Jamaica is an island country situated in the Caribbean Sea. Spanning 10,990 square kilometres in area, it is the third-largest island of the Greater Antilles and the fourth-largest island country in the Caribbean. Jamaica lies about 145 kilometres south of Cuba, 191 kilometres west of Hispaniola. Inhabited by the indigenous Arawak and Taíno peoples, the island came under Spanish rule following the arrival of Christopher Columbus in 1494. Many of the indigenous people died of disease, the Spanish transplanted African slaves to Jamaica as labourers; the island remained a possession of Spain until 1655, when England conquered it and renamed it Jamaica. Under British colonial rule Jamaica became a leading sugar exporter, with its plantation economy dependent on African slaves; the British emancipated all slaves in 1838, many freedmen chose to have subsistence farms rather than to work on plantations. Beginning in the 1840s, the British utilized Chinese and Indian indentured labour to work on plantations.
The island achieved independence from the United Kingdom on 6 August 1962. With 2.9 million people, Jamaica is the third-most populous Anglophone country in the Americas, the fourth-most populous country in the Caribbean. Kingston is the country's capital and largest city, with a population of 937,700. Jamaicans have African ancestry, with significant European, Indian and mixed-race minorities. Due to a high rate of emigration for work since the 1960s, Jamaica has a large diaspora in Canada, the United Kingdom, the United States. Jamaica is an upper-middle income country with an average of 4.3 million tourists a year. Jamaica is a Commonwealth realm, with Elizabeth II as its queen, her appointed representative in the country is the Governor-General of Jamaica, an office held by Sir Patrick Allen since 2009. Andrew Holness has served as Prime Minister of Jamaica since March 2016. Jamaica is a parliamentary constitutional monarchy with legislative power vested in the bicameral Parliament of Jamaica, consisting of an appointed Senate and a directly elected House of Representatives.
The indigenous people, the Taíno, called the island Xaymaca in Arawakan, meaning the "Land of Wood and Water" or the "Land of Springs". Colloquially Jamaicans refer to their home island as the "Rock." Slang names such as "Jamrock", "Jamdown", or "Ja", have derived from this. The Arawak and Taíno indigenous people, originating in South America, first settled on the island between 4000 and 1000 BC; when Christopher Columbus arrived in 1494, there were more than 200 villages ruled by caciques. The south coast of Jamaica was the most populated around the area now known as Old Harbour; the Taino still inhabited Jamaica when the English took control of the island in 1655. The Jamaican National Heritage Trust is attempting to locate and document any evidence of the Taino/yamaye. Today, few Jamaican natives remain. Most notably among some Maroon communities as well as within some communities in Cornwall County, Jamaica Christopher Columbus claimed Jamaica for Spain after landing there in 1494, his probable landing point was Dry Harbour, called Discovery Bay, St. Ann's Bay was named "Saint Gloria" by Columbus, as the first sighting of the land.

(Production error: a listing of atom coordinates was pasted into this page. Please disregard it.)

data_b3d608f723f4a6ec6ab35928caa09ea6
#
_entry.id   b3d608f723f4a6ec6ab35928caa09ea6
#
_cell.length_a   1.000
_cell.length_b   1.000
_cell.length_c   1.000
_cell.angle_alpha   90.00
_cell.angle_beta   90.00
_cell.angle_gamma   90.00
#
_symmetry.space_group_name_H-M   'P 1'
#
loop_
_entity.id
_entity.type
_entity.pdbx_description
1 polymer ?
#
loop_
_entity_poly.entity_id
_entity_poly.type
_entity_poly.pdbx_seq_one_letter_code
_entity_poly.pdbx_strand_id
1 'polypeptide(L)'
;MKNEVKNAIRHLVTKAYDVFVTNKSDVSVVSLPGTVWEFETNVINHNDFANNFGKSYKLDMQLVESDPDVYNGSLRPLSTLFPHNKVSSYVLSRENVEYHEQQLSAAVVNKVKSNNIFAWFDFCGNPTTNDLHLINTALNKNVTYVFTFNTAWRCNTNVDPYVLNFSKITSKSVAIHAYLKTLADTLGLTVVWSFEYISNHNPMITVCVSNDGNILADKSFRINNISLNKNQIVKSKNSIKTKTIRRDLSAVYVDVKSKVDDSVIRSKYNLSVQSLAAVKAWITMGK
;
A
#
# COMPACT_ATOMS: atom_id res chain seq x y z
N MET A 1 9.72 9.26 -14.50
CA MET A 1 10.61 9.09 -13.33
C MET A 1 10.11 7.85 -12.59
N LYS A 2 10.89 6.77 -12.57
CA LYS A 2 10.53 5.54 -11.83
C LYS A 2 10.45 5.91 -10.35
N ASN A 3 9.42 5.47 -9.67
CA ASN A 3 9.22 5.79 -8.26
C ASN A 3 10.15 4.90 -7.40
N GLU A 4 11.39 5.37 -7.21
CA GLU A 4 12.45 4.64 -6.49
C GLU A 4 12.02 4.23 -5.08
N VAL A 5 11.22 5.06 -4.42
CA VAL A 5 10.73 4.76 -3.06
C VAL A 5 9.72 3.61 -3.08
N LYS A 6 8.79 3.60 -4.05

One and a half kilometres west of St. Ann's Bay is the site of the first Spanish settlement on the island, established in 1509 and abandoned around 1524 because it was deemed unhealthy; the capital was moved to Spanish Town called St. Jago de la Vega, around 1534. Spanish Town has the oldest cathedral of the British colonies in the Caribbean; the Spanish were forcibly evicted by the English at Ocho Rios in St. Ann. In the 1655 Invasion of Jamaica, the English, led by Sir William Penn and General Robert Venables, took over the last Spanish fort on the island; the name of Montego Bay, the capital of the parish of St. James, was derived from the Spanish name manteca bahía, alluding to the lard-making industry based on processing the numerous boars in the area. In 1660, the population of Jamaica was about 4,500 1,500 black. By the early 1670s, as the English developed sugar cane plantations and "imported" more slaves, black people formed a majority of the population; the colony was shaken and destroyed by the 1692 Jamaica earthquake.
The Irish in Jamaica formed a large part of the island's early population, making up two-thirds of the white population on the island in the late 17th century, twice that of the English population. They were brought in as indentured labourers and soldiers after the conquest of Jamaica by Cromwell's forces in 1655; the majority of Irish were transported by force as political prisoners of war from Ireland as a result of the ongoing Wars of the Three Kingdoms at the time. Migration of large numbers of Irish to the island continued into the 18th century. Jews were expelled from Spain in 1492 and forcibly converted to Christianity in Portugal, during a period of persecution by the Inquisition; some Spanish and Portuguese Jewish refugees went to the Netherlands and England, from there to Jamaica. Others were part of the Iberian colonisation of the New World, after overtly converting to Catholicism, as only Catholics were allowed in the Spanish colonies. By 1660, Jamaica had become a refuge for Jews in the New World attracting those, expelled from Spain and Portugal.